Facing unprecedented revenue losses as a result of the COVID pandemic, King County Metro has notified 200 part-time transit operators that they will be laid off as of Aug. 7. Per the labor agreement, employees are laid off in order of lowest seniority and the employees who received layoff notices were driving routes part-time for Metro for the past year or less.
Service and workforce reductions are a result of an unfortunate financial reality. King County’s most recent economic forecast estimates that from 2020-2022 Metro will collect $465 million less in sales tax revenue and $130 million to $150 million less in fare revenue. Reductions already experienced and projected from farebox, sales tax, and transportation benefit district funding mean Metro faces a $2.2 billion revenue loss for 2020-2028.
As defined in the labor contract, employees are laid off based on order of lowest seniority and these layoffs are not reflections of performance. To assist the part-time drivers affected by layoffs, King County is providing career support and identifying other work placement opportunities within King County. Employees also will be offered direct access to a temporary program that is in development to support COVID response efforts elsewhere in King County. Also, affected employees are placed on a two-year recall list for the transit operator position.
Metro has operated a reduced service network since March in response to COVID-19. As of June 22, about 85% of pre-COVID transit service is operating. Recent average weekday ridership is estimated to be about 36% compared to 2019. The amount of service hours we provide is directly related to the number of operators we need. Fewer services hours means fewer drivers are needed.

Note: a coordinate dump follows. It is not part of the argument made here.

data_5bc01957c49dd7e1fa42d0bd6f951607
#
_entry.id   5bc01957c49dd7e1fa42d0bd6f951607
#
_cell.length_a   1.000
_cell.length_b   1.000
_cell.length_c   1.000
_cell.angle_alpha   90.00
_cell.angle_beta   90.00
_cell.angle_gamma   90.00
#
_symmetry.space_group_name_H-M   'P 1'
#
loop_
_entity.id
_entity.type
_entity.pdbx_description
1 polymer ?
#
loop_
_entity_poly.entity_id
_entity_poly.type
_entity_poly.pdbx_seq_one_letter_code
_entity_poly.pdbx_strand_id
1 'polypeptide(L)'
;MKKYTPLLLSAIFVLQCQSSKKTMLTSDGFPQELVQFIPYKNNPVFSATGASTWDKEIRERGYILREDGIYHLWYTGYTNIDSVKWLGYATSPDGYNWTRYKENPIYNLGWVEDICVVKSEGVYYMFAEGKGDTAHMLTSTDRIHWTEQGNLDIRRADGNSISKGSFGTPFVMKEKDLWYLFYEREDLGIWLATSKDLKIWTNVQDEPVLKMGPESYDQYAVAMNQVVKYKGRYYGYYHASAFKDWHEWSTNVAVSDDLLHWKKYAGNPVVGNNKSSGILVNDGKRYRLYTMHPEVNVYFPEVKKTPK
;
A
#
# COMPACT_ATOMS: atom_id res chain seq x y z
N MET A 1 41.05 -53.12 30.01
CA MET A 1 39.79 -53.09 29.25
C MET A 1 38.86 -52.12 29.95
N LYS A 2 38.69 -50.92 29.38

Future service adjustments and reductions are also planned for September as Metro responds to ridership levels and continues to provide a reliable regional network, particularly for those who most rely public transportation. To reduce the number of potential layoffs, King County recently made a voluntary separation program available to retirement-eligible employees.
Despite the challenges facing our county and beyond, Metro is committed to keeping our region moving forward and emerging with a stronger and more robust transit system that provides safe, equitable, and sustainable mobility.
Will there be more transit operator layoffs in the future? Current plans for layoffs are driven by financial realities that include lower revenue from sales taxes, fares, and agency partners. Based on current workforce projections, additional layoffs are possible, however our goals moving forward remain to address financial challenges without laying off employees to the extent possible. Factors affecting future rounds of layoffs include how much further attrition occurs within the workforce, including how many employees choose the voluntary separation program. More information will be known in the coming months.
How does the percentage of workers laid off compare to the total driver workforce and the part-time workforce? Metro has approximately 3,143 part- and full-time transit operators. The 200 part-time drivers identified for layoffs represent 6% of the total transit operator workforce and 25% of the 786 current part-time transit operator workforce.